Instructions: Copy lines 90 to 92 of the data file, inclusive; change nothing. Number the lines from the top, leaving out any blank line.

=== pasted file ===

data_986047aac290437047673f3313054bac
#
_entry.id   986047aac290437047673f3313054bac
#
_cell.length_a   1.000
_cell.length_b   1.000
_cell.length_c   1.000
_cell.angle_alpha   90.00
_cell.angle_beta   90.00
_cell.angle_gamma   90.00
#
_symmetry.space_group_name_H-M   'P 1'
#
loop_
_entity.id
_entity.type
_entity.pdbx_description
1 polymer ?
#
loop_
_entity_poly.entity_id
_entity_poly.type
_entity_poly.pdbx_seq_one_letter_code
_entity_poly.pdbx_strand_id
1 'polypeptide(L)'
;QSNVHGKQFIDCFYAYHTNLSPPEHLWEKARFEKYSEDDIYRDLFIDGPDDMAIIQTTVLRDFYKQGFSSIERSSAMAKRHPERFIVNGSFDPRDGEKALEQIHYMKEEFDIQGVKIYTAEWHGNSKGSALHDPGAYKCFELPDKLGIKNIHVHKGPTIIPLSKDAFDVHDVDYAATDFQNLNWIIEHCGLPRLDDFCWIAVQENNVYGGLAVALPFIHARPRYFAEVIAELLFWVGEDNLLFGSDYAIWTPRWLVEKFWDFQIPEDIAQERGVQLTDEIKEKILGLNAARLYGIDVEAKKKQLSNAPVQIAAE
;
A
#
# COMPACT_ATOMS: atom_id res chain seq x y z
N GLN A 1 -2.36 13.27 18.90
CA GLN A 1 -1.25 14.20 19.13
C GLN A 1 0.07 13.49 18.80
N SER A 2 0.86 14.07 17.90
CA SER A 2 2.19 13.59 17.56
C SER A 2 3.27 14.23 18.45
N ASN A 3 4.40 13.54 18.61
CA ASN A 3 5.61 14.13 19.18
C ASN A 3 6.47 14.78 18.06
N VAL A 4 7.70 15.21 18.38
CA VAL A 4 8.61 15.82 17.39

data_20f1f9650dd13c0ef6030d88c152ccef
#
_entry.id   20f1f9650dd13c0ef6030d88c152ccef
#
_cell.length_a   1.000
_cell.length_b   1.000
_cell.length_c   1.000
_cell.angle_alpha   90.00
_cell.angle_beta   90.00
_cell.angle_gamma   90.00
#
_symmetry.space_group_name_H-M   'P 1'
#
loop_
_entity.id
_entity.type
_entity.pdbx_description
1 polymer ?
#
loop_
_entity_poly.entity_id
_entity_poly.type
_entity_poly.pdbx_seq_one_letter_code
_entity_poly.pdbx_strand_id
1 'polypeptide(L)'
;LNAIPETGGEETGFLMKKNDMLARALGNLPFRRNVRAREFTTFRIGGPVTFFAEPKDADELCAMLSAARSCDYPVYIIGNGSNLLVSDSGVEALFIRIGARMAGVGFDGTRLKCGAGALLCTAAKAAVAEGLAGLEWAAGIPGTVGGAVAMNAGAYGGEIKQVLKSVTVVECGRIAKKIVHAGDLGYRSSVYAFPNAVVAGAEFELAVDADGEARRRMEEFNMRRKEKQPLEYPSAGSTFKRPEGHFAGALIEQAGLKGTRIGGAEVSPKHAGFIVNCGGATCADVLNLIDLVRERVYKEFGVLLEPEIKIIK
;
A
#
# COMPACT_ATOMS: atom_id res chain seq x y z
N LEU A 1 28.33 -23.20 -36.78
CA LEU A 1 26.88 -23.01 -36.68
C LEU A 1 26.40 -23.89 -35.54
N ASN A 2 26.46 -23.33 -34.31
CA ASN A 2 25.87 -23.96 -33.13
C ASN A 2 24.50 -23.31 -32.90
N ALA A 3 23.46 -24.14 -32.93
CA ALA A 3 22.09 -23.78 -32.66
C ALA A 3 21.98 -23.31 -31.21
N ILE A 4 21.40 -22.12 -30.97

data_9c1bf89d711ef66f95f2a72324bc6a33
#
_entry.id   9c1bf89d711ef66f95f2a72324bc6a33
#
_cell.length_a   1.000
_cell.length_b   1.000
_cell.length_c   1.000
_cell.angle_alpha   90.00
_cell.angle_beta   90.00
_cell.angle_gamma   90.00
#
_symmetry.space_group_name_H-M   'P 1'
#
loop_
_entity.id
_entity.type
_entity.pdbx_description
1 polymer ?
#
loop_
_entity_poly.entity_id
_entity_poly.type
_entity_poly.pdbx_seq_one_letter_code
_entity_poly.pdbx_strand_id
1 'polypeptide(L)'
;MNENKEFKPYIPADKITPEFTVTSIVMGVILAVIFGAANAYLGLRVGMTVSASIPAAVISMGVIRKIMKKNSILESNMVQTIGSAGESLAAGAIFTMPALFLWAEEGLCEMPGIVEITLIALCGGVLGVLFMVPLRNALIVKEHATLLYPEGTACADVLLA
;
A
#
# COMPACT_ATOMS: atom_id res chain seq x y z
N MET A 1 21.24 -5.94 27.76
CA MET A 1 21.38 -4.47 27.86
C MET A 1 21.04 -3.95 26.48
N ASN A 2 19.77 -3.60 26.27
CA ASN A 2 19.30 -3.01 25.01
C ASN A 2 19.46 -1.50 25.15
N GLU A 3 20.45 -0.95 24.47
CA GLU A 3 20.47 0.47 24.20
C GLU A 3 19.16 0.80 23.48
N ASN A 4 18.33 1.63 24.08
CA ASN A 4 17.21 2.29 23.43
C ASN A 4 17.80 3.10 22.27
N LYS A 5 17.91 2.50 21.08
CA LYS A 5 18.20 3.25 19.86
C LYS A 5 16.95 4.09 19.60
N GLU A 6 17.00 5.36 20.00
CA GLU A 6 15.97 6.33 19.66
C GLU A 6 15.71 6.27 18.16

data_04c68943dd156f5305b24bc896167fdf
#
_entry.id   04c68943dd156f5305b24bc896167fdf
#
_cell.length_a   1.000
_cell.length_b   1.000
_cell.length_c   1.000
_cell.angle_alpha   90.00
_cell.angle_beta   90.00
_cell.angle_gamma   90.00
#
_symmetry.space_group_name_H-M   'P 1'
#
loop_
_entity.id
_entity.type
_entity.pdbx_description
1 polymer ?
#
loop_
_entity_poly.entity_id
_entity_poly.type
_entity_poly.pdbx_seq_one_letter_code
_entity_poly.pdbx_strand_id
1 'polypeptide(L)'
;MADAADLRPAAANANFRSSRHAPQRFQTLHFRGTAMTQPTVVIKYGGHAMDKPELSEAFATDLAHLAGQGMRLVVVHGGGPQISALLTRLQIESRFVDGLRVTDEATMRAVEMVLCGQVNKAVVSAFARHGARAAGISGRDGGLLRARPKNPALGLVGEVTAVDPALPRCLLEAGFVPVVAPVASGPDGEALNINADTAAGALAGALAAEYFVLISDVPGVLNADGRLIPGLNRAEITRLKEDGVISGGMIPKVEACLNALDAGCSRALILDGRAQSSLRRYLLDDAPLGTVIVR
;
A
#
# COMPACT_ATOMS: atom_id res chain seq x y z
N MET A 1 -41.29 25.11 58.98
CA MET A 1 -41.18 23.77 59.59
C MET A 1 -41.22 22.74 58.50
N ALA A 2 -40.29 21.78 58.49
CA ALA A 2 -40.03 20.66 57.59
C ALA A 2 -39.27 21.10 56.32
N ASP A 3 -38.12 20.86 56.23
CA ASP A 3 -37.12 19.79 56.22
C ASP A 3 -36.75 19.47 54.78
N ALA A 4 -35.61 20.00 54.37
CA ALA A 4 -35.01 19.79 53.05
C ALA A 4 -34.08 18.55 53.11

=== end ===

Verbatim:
_cell.angle_beta   90.00
_cell.angle_gamma   90.00
#